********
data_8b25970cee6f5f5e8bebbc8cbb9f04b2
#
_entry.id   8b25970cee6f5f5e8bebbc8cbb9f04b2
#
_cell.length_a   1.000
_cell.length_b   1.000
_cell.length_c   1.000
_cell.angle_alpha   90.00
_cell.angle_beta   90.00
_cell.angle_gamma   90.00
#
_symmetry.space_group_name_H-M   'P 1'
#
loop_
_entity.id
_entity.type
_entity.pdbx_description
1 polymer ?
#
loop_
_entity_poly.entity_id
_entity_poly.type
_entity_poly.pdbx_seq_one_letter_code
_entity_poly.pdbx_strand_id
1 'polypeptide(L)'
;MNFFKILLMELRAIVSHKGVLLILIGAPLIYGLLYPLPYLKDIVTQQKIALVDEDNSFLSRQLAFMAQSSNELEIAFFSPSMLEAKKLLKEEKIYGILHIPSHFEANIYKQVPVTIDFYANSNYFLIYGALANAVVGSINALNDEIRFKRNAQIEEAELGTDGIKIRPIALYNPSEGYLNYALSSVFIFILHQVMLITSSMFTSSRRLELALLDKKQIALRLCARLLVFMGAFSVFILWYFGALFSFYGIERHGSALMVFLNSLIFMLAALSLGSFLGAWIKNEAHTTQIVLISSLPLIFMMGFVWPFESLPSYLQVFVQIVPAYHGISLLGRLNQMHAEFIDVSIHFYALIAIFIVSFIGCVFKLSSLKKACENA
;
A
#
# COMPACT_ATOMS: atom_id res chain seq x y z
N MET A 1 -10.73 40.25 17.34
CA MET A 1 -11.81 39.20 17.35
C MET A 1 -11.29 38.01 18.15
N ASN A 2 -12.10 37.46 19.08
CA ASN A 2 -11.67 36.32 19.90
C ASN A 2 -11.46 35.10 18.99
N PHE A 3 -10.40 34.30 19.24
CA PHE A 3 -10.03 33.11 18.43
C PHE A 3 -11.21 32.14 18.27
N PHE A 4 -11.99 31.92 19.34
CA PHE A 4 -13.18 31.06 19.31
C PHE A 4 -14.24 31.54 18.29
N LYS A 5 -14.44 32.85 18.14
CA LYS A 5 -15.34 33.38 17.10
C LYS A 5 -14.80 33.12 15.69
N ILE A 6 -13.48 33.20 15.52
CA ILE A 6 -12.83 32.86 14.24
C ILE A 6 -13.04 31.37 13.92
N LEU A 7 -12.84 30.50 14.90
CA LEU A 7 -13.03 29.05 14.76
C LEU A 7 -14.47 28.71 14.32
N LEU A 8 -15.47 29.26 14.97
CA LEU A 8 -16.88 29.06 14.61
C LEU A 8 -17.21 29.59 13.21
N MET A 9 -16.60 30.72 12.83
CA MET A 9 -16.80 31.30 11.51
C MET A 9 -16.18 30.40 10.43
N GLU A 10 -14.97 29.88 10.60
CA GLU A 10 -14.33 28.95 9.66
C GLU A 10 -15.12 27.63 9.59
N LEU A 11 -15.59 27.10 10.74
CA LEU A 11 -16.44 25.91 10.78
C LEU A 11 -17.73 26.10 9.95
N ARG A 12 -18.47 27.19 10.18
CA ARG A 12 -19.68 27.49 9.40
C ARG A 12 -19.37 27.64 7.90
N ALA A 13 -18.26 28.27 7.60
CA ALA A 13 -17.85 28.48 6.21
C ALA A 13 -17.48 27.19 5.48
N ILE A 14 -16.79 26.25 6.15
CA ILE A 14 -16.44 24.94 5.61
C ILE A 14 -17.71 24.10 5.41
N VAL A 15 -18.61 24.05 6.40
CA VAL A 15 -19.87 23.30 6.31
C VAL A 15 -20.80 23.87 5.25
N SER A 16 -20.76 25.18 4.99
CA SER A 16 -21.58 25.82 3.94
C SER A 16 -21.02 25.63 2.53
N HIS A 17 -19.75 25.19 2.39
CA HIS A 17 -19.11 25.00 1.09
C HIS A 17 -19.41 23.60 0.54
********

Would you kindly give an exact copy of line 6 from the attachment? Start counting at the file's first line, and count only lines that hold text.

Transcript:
_cell.length_b   1.000